Hitwise’s Heather Hopkins has posted an interesting article about the mix of paid and organic search traffic going to websites, and the right balance to be struck between the two.
The post looks at the data for the top 10 Insurance and Appliances and Electronics websites in February, based on share of UK Internet visits.
The figures reveal a wide variety in the percentage of visits from paid search – varying from as low as 5% of traffic for Bupa, to 57% for Churchill Insurance.
Direct competitors have very different paid search strategies. For instance, in the electronics sector, Curry’s received 50% of its traffic from paid listings, while rival retailer Comet received only 18%.
In the insurance sector, both Churchill and Confused.com received high percentages of traffic from paid search, 57% and 56% respectively. In these two cases, the high percentages are most likely a result of the competition for keywords in the insurance sector.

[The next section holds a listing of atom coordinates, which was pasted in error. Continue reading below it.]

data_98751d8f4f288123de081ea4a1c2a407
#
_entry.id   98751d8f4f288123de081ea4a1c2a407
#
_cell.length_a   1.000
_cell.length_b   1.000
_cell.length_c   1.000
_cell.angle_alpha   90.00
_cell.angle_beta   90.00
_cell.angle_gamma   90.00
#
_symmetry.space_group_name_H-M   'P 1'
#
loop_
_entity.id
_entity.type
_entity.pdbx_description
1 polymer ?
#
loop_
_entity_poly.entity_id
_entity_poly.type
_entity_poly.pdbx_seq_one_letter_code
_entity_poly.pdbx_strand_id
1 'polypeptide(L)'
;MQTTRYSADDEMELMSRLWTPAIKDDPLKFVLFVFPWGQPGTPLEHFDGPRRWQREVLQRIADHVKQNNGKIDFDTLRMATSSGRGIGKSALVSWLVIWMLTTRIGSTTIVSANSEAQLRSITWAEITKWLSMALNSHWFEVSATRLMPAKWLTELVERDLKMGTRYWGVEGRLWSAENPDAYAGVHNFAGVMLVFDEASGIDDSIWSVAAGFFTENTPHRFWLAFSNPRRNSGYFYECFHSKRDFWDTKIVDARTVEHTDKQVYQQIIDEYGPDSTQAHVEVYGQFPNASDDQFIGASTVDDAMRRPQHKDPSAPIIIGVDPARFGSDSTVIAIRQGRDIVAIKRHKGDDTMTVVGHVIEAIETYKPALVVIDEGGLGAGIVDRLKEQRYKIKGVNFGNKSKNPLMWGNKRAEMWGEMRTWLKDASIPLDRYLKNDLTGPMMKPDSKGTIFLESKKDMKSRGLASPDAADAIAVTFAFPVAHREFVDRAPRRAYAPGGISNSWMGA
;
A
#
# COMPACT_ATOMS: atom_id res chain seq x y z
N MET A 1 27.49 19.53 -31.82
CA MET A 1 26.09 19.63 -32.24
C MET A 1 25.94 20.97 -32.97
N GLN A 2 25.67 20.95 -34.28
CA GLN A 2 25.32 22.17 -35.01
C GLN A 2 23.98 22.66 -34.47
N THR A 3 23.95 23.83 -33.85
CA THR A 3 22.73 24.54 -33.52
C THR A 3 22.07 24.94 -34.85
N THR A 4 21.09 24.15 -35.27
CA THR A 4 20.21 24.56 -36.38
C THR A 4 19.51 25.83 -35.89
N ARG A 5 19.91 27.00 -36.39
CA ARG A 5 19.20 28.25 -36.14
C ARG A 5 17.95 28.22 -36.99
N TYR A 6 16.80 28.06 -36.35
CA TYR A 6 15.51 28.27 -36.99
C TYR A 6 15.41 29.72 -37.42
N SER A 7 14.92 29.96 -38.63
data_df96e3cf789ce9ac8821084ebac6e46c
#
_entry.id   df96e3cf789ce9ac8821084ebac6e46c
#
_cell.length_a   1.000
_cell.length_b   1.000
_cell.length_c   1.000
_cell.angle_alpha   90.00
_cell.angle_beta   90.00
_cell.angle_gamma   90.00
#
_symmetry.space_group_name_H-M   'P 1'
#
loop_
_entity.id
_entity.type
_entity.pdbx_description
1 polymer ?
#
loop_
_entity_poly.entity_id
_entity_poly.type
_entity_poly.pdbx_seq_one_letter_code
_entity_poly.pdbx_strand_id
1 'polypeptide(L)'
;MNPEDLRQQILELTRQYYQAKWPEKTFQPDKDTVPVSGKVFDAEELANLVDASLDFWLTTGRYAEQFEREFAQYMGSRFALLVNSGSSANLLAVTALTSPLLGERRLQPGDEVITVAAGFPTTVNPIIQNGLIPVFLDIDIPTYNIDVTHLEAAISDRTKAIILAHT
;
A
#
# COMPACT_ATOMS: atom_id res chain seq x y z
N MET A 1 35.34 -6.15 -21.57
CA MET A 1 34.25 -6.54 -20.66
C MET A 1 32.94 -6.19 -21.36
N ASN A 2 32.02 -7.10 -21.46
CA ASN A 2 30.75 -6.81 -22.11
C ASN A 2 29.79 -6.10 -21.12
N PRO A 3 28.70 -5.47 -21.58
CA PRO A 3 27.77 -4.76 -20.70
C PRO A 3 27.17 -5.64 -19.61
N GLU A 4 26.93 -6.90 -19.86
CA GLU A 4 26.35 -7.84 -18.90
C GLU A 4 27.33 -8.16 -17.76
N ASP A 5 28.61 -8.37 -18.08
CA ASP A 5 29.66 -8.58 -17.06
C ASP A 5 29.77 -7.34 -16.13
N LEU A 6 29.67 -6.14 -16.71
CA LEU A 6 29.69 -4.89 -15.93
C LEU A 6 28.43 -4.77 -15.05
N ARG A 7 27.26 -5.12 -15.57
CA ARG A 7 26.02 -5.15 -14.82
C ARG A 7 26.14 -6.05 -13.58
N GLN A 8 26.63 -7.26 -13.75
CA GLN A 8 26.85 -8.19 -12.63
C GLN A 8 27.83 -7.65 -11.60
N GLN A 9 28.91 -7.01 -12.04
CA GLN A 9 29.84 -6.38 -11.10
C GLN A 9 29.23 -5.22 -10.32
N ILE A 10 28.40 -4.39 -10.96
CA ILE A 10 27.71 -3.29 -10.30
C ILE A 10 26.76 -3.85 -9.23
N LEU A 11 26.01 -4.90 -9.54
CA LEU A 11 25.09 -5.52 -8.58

In insurance, rival companies are competing for a limited number of keywords. For instance, the top term, ‘car insurance’ accounts for 29.29% of searches for that product in February.
Figures from an earlier Hitwise post show that paid search isn’t essential for every kind of website. Leading sites like the BBC, MySpace and Bebo all receive less then 1% of traffic from paid listings.
However, in the case of e-commerce websites, the big players tend to spend money on paid search. Amazon and eBay, two of the biggest names in e-commerce, received 13% and 37% of traffic respectively from paid search.
So what is the best blend of paid and organic search marketing?
There is no easy answer; it can depend on what works for you, so it is essential to continually adjust and test your campaigns to achieve the best return on investment.